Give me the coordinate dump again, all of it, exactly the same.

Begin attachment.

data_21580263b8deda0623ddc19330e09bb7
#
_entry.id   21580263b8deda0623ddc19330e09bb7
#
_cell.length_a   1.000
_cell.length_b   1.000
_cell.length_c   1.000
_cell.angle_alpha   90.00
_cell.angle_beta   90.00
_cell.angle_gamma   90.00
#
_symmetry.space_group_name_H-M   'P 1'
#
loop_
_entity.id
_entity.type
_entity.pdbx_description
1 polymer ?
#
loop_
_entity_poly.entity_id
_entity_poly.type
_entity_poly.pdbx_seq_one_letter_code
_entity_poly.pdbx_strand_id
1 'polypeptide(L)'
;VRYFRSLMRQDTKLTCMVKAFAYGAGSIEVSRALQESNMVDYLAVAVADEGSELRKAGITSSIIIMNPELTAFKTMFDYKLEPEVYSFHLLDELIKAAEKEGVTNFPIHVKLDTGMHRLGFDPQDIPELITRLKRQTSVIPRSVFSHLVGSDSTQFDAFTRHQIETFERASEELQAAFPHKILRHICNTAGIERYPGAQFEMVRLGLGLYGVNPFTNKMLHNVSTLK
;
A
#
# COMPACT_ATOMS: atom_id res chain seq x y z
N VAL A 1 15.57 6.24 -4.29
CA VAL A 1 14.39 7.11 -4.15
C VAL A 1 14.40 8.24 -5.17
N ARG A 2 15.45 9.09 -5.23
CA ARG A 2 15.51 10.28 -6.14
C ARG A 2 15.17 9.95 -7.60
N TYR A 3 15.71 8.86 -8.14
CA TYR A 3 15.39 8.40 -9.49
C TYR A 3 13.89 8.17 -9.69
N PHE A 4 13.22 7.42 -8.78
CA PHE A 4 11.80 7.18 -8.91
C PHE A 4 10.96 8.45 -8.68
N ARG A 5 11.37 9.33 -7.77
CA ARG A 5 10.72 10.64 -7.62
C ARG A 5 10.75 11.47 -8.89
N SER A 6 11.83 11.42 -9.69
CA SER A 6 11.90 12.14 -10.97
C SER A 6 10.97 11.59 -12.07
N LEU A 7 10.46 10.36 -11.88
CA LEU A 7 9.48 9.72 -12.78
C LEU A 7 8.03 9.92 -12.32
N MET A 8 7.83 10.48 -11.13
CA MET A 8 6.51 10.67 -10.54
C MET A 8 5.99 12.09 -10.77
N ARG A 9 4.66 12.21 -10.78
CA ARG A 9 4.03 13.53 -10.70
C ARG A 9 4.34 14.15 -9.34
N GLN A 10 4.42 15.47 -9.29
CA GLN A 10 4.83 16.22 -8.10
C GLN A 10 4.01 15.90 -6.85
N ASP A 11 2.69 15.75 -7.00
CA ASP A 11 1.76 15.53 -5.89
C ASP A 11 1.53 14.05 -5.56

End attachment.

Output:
data_21580263b8deda0623ddc19330e09bb7
#
_entry.id   21580263b8deda0623ddc19330e09bb7
#
_cell.length_a   1.000
_cell.length_b   1.000
_cell.length_c   1.000
_cell.angle_alpha   90.00
_cell.angle_beta   90.00
_cell.angle_gamma   90.00
#
_symmetry.space_group_name_H-M   'P 1'
#
loop_
_entity.id
_entity.type
_entity.pdbx_description
1 polymer ?
#
loop_
_entity_poly.entity_id
_entity_poly.type
_entity_poly.pdbx_seq_one_letter_code
_entity_poly.pdbx_strand_id
1 'polypeptide(L)'
;VRYFRSLMRQDTKLTCMVKAFAYGAGSIEVSRALQESNMVDYLAVAVADEGSELRKAGITSSIIIMNPELTAFKTMFDYKLEPEVYSFHLLDELIKAAEKEGVTNFPIHVKLDTGMHRLGFDPQDIPELITRLKRQTSVIPRSVFSHLVGSDSTQFDAFTRHQIETFERASEELQAAFPHKILRHICNTAGIERYPGAQFEMVRLGLGLYGVNPFTNKMLHNVSTLK
;
A
#
# COMPACT_ATOMS: atom_id res chain seq x y z
N VAL A 1 15.57 6.24 -4.29
CA VAL A 1 14.39 7.11 -4.15
C VAL A 1 14.40 8.24 -5.17
N ARG A 2 15.45 9.09 -5.23
CA ARG A 2 15.51 10.28 -6.14
C ARG A 2 15.17 9.95 -7.60
N TYR A 3 15.71 8.86 -8.14
CA TYR A 3 15.39 8.40 -9.49
C TYR A 3 13.89 8.17 -9.69
N PHE A 4 13.22 7.42 -8.78
CA PHE A 4 11.80 7.18 -8.91
C PHE A 4 10.96 8.45 -8.68
N ARG A 5 11.37 9.33 -7.77
CA ARG A 5 10.72 10.64 -7.62
C ARG A 5 10.75 11.47 -8.89
N SER A 6 11.83 11.42 -9.69
CA SER A 6 11.90 12.14 -10.97
C SER A 6 10.97 11.59 -12.07
N LEU A 7 10.46 10.36 -11.88
CA LEU A 7 9.48 9.72 -12.78
C LEU A 7 8.03 9.92 -12.32
N MET A 8 7.83 10.48 -11.13
CA MET A 8 6.51 10.67 -10.54
C MET A 8 5.99 12.09 -10.77
N ARG A 9 4.66 12.21 -10.78
CA ARG A 9 4.03 13.53 -10.70
C ARG A 9 4.34 14.15 -9.34
N GLN A 10 4.42 15.47 -9.29
CA GLN A 10 4.83 16.22 -8.10
C GLN A 10 4.01 15.90 -6.85
N ASP A 11 2.69 15.75 -7.00
CA ASP A 11 1.76 15.53 -5.89
C ASP A 11 1.53 14.05 -5.56